Sunday, October 14, 2012

Looper - Theatrical Review

Release Date: September 28, 2012

Get ready to discover the new standard for the action/sci-fi genre and one of the best movies of the year. Get ready to discover, Looper.

Review Vital Stats:
Theater: Edwards 22 Ontario Mills
Time: 12:20 am September 29, 2012   
Projector Type: Digital 2D   
Film Rating: R
Film Runtime: 1 hr 59 min
Studio: Film District

Loves: Bruce Willis, Joseph Gordon-Levitt, Emily Blunt, Time travel stories, well constructed future worlds
Likes: Jeff Daniels, smart sci-fi 
Neutral: Rian Johnson, "Brick", "The Brothers Bloom"
Hates: nothing
Kansas city in 2044: Isn't looking so hot

It is the year 2044. Time travel hasn't been invented yet, but in 30 years it will be. Instantly outlawed, the technology is only used by the criminal underworld. They use specialized assassins called Loopers, a hodge-podge of hitmen that kill whoever is sent back in time....even themselves. When these assassins kill their future selves (called closing the loop), they are given a payday to retire from the business until they meet their ultimate fate at their own hands three decades later. This system becomes unstable however when a mysterious man from the future only known as The Rainmaker begins systematically closing all the loops which leaves one particular looper, Joe (Joseph Gordon-Levitt) on the run when he fails to close his own loop (Bruce Willis) when he arrives.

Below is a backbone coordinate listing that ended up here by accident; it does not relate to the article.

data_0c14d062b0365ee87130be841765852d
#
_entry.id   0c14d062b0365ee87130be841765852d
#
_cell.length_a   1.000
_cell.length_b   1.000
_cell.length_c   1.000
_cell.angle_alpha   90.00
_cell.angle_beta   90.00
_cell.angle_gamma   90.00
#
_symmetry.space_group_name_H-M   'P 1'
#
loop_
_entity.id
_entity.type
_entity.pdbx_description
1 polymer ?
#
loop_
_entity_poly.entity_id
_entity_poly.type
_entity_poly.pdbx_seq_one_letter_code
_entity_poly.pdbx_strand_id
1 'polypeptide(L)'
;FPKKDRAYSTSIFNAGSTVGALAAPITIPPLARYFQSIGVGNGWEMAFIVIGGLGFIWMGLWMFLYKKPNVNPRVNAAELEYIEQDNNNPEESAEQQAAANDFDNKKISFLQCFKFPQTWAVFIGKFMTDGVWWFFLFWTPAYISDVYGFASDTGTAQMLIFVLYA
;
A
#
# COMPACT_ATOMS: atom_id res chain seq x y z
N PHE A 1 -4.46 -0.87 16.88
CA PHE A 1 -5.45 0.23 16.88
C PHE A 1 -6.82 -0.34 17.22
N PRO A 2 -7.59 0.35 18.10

Every once in a great while a film comes along that redefines a genre. This year alone we have seen the action movie genre redefined by the amazing martial arts film "The Raid: Redemption". Then we saw the horror genre turned on its head by the instant classic "The Cabin in the Woods". Then we got the ultimate super hero extravaganza the likes of which had never been seen before with "The Avengers". Now with writer/director Rian Johnson's new film "Looper", we have a new standard set for the sci-fi/time travel genre.

Loopers kill their targets without regret since they never know who they are.

Whenever the laws of time and space are broken so that we may enjoy a bit of fiction where the implausible suddenly becomes plausible, it takes a talented individual to make the audience buy into what they are selling. Time travel is probably one of the most difficult sci-fi conceits to nail down. Spaceships, laser rifles, aliens and other dimensions could actually exist at some point in time, if not today then perhaps somewhere in the future, but time travel will never exist. It has never been a question of technology, money or intellect, it simply cannot happen.

One of the many miraculous things about "Looper" is that Johnson has created a plausible future where time travel actually feels like it could exist. It's all just smoke and mirrors with clever writing, plotting and casting actors who can sell every ounce of it, but the expertly crafted world of "Looper" will have you believing that time travel is an actual possibility, even if in your bones you know it could never happen. This level craftsmanship comes from how well he pieces everything together, how well he explains the ins and outs of the society and ultimately how smart this unlikely future is realized.